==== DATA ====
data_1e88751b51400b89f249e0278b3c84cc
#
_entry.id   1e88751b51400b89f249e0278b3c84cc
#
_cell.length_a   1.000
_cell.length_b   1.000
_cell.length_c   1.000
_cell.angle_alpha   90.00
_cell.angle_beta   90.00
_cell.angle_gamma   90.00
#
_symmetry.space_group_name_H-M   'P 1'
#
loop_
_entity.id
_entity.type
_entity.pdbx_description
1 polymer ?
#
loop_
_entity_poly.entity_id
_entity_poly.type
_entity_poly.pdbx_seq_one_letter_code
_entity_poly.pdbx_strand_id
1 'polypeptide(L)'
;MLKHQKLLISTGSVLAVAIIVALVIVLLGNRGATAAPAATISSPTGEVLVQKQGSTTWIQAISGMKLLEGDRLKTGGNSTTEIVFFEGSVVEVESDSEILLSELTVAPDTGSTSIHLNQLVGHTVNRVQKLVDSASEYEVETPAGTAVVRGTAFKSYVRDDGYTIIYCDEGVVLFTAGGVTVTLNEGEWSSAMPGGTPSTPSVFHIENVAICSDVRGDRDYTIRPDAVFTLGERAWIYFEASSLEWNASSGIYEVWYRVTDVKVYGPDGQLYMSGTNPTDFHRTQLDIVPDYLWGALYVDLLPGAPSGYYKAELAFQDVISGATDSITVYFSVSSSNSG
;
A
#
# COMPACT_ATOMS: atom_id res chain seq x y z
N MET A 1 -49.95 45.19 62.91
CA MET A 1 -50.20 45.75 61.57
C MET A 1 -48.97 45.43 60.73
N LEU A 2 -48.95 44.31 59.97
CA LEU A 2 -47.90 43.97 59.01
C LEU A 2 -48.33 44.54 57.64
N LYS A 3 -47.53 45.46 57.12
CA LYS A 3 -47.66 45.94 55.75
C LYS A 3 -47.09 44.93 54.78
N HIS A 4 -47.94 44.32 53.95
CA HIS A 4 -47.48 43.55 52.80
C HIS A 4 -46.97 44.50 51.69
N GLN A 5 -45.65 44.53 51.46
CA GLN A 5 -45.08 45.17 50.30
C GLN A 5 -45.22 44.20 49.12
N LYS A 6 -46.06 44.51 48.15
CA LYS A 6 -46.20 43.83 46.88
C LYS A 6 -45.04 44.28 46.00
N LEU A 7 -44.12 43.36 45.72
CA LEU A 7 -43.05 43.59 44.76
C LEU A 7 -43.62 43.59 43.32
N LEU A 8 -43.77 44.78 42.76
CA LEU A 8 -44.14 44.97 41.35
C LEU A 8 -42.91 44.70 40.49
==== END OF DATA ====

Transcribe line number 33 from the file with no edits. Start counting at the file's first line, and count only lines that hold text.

C MET A 1 -48.97 45.43 60.73